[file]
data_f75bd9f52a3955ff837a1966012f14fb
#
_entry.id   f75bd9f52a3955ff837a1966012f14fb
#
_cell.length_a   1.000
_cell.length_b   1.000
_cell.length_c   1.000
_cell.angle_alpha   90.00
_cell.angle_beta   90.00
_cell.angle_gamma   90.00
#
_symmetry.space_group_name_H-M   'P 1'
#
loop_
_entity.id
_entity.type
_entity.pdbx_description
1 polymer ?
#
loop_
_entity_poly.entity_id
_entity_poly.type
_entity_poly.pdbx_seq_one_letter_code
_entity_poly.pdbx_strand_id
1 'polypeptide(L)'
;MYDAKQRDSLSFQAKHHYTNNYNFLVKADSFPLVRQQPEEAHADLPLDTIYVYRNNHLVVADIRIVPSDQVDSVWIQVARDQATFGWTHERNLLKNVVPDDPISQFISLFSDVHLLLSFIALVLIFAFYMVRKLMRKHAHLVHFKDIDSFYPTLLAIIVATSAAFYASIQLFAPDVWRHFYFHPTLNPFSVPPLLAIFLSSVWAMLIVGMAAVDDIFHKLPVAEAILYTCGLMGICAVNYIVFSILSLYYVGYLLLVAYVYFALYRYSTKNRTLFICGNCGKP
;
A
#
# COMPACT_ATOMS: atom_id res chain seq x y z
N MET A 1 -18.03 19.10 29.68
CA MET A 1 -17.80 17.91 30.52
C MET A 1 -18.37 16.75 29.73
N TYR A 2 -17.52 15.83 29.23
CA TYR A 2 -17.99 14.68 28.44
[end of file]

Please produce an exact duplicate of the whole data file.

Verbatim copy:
data_f75bd9f52a3955ff837a1966012f14fb
#
_entry.id   f75bd9f52a3955ff837a1966012f14fb
#
_cell.length_a   1.000
_cell.length_b   1.000
_cell.length_c   1.000
_cell.angle_alpha   90.00
_cell.angle_beta   90.00
_cell.angle_gamma   90.00
#
_symmetry.space_group_name_H-M   'P 1'
#
loop_
_entity.id
_entity.type
_entity.pdbx_description
1 polymer ?
#
loop_
_entity_poly.entity_id
_entity_poly.type
_entity_poly.pdbx_seq_one_letter_code
_entity_poly.pdbx_strand_id
1 'polypeptide(L)'
;MYDAKQRDSLSFQAKHHYTNNYNFLVKADSFPLVRQQPEEAHADLPLDTIYVYRNNHLVVADIRIVPSDQVDSVWIQVARDQATFGWTHERNLLKNVVPDDPISQFISLFSDVHLLLSFIALVLIFAFYMVRKLMRKHAHLVHFKDIDSFYPTLLAIIVATSAAFYASIQLFAPDVWRHFYFHPTLNPFSVPPLLAIFLSSVWAMLIVGMAAVDDIFHKLPVAEAILYTCGLMGICAVNYIVFSILSLYYVGYLLLVAYVYFALYRYSTKNRTLFICGNCGKP
;
A
#
# COMPACT_ATOMS: atom_id res chain seq x y z
N MET A 1 -18.03 19.10 29.68
CA MET A 1 -17.80 17.91 30.52
C MET A 1 -18.37 16.75 29.73
N TYR A 2 -17.52 15.83 29.23
CA TYR A 2 -17.99 14.68 28.44